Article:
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University students work on laptops on their balcony in Montreal, Quebec, Canada, on Friday, March 27, 2020. Young people are among a group of people most affected by unemployment — alongside low income, non-unionised and immigrant workers — due to the spread of the coronavirus. (Photo: Bloomberg)

Canada adds almost 1 million jobs, but earns only muted cheer

University students work on laptops on their balcony in Montreal, Quebec, Canada, on Friday, March 27, 2020. Young people are among a group of people most affected by unemployment — alongside low income, non-unionised and immigrant workers — due to the spread of the coronavirus. (Photo: Bloomberg)

Canada reclaimed almost one million jobs of those lost to the coronavirus pandemic, a promising start to what’s expected to be an arduous recovery.

Employment rose by 952,900 in June as lockdown restrictions began to ease, Statistics Canada reported on Friday, adding to the 290,000 jobs created in May. The two-month total represents just over 40 per cent of the three million lost in March and April, when mandatory business closures were imposed.

June’s better-than-expected reading will ease concern about how long-lasting the damage from the pandemic will be. But economists warn it could still take years before things return to normal. The Bank of Canada will give new estimates for the outlook when it releases its quarterly Monetary Policy Report on Wednesday.

The Bank of Canada in Ottawa, Ontario, will provide new estimates for its outlook on Wednesday when it releases its quarterly Monetary Policy Report. (Photo: Brittanica)

“While today’s numbers are encouraging, there are almost 1.8 million lost jobs yet to be recovered,” Brian DePratto, senior economist at Toronto-Dominion Bank, wrote in a note. “It is still a long way to the finish line.”

Services-related sectors were responsible for 794,400 of the increase in June, led by retailers and food businesses. The natural resources sector led losses, with about 5,500 new positions eliminated. Gains were about evenly split between full-time and part-time, with 488,100 and 464,800 added jobs, respectively.

(Photo: BNN Bloomberg)

The numbers also reflect gradual reopenings in Ontario and Quebec. Canada’s two most-populous provinces made up two-thirds of the June job gains. Ontario, the only province not to post an increase in May, saw an increase of 378,000 positions.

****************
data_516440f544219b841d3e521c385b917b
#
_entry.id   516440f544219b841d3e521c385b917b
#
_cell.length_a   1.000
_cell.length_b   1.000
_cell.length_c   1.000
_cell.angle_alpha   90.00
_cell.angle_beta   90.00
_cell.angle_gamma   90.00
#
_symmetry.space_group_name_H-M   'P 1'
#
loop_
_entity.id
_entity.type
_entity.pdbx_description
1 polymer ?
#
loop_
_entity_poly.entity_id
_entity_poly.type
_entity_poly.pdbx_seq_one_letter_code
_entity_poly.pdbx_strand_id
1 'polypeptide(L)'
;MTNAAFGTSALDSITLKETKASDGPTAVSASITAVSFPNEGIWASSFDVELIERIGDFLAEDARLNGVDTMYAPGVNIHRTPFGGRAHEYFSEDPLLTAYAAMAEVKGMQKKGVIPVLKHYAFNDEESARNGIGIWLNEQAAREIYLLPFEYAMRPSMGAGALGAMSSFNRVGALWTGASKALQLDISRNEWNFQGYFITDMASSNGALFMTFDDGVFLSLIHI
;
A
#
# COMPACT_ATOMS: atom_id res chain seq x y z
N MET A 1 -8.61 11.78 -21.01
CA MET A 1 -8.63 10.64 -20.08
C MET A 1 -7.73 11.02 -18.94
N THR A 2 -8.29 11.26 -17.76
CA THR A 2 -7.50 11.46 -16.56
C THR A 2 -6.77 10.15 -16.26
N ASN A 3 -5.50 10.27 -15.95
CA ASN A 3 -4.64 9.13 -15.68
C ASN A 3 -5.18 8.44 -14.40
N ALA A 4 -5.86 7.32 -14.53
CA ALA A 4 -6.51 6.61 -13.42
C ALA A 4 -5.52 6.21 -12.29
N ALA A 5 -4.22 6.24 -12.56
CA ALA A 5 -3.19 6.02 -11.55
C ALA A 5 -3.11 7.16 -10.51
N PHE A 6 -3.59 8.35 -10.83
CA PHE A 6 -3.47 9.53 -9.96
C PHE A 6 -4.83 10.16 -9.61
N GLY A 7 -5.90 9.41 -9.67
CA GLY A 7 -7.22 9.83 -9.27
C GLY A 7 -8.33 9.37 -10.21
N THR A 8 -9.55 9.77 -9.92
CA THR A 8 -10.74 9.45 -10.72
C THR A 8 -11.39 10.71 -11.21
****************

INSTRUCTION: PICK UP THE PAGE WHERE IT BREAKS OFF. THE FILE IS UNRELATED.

“An unambiguously strong print, with good breadth across sectors and regions,” Brett House, deputy chief economist at Bank of Nova Scotia in Toronto, said by e-mail. “Almost all of the gains were in payroll jobs and in the private sector, so the quality of the numbers is high.”

Canada’s currency was little changed on the report, trading at $1.3589 against its US counterpart at 11:09 am. Toronto time. Two-year government bond yields were also little changed.

Bounce Back?

“While today’s numbers are encouraging, there are almost 1.8 million lost jobs yet to be recovered.”

— Brian DePratto, senior economist, Toronto-Dominion Bank

As impressive as the employment jump is, the Canadian economy is still digging itself out of a deep hole. While the unemployment rate fell to 12.3 per cent in June, that’s still near historically elevated levels. The 13.7 per cent jobless rate in May was the highest since the Great Depression.

Hours worked rose 9.8 per cent in June, but were still 16 per cent below February levels.

What Bloomberg’s Economists Say
“Canada reported another month of stronger-than-expected job gains in June, underscoring the potential for a quick return to work as the nation shows relative success in taming COVID-19.”
— Andrew Husby, Bloomberg Economics

The number of Canadians still employed but whose hours have been significantly cut fell by 823,000 in June. That brings the number of Canadians who either lost their job or worked substantially fewer hours to 3.1 million in June, from about 5.5 million in April.

(Photo: BNN Bloomberg)

“While we expect further ground to be recovered in the months ahead, the speed is likely to slow and it could turn out to be a bumpy ride along the way,” Royce Mendes, an economist at CIBC World Markets, said in a report to investors.

— Bloomberg